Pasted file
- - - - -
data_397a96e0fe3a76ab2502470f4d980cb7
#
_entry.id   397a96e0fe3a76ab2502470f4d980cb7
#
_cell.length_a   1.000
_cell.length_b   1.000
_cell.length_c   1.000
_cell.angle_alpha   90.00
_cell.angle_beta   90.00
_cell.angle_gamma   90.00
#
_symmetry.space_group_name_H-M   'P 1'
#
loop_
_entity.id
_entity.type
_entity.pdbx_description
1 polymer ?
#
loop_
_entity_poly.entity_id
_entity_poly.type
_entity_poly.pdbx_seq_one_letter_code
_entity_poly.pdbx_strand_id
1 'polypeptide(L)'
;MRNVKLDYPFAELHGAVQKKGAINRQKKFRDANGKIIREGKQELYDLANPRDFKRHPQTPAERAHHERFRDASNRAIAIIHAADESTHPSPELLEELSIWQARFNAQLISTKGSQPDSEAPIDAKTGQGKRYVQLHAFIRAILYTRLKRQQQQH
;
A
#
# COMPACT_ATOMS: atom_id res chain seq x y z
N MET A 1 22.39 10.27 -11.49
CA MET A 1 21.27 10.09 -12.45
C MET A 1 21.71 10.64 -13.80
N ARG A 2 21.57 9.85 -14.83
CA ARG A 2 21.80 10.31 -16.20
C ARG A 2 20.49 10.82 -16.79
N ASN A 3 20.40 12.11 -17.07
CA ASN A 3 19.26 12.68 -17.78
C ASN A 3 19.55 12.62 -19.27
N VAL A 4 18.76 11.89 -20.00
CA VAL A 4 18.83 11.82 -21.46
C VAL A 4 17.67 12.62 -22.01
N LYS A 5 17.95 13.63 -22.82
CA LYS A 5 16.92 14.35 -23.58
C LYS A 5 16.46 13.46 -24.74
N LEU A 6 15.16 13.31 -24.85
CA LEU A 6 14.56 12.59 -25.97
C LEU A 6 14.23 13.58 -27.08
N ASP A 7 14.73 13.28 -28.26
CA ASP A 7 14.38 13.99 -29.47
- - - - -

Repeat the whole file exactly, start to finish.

data_397a96e0fe3a76ab2502470f4d980cb7
#
_entry.id   397a96e0fe3a76ab2502470f4d980cb7
#
_cell.length_a   1.000
_cell.length_b   1.000
_cell.length_c   1.000
_cell.angle_alpha   90.00
_cell.angle_beta   90.00
_cell.angle_gamma   90.00
#
_symmetry.space_group_name_H-M   'P 1'
#
loop_
_entity.id
_entity.type
_entity.pdbx_description
1 polymer ?
#
loop_
_entity_poly.entity_id
_entity_poly.type
_entity_poly.pdbx_seq_one_letter_code
_entity_poly.pdbx_strand_id
1 'polypeptide(L)'
;MRNVKLDYPFAELHGAVQKKGAINRQKKFRDANGKIIREGKQELYDLANPRDFKRHPQTPAERAHHERFRDASNRAIAIIHAADESTHPSPELLEELSIWQARFNAQLISTKGSQPDSEAPIDAKTGQGKRYVQLHAFIRAILYTRLKRQQQQH
;
A
#
# COMPACT_ATOMS: atom_id res chain seq x y z
N MET A 1 22.39 10.27 -11.49
CA MET A 1 21.27 10.09 -12.45
C MET A 1 21.71 10.64 -13.80
N ARG A 2 21.57 9.85 -14.83
CA ARG A 2 21.80 10.31 -16.20
C ARG A 2 20.49 10.82 -16.79
N ASN A 3 20.40 12.11 -17.07
CA ASN A 3 19.26 12.68 -17.78
C ASN A 3 19.55 12.62 -19.27
N VAL A 4 18.76 11.89 -20.00
CA VAL A 4 18.83 11.82 -21.46
C VAL A 4 17.67 12.62 -22.01
N LYS A 5 17.95 13.63 -22.82
CA LYS A 5 16.92 14.35 -23.58
C LYS A 5 16.46 13.46 -24.74
N LEU A 6 15.16 13.31 -24.85
CA LEU A 6 14.56 12.59 -25.97
C LEU A 6 14.23 13.58 -27.08
N ASP A 7 14.73 13.28 -28.26
CA ASP A 7 14.38 13.99 -29.47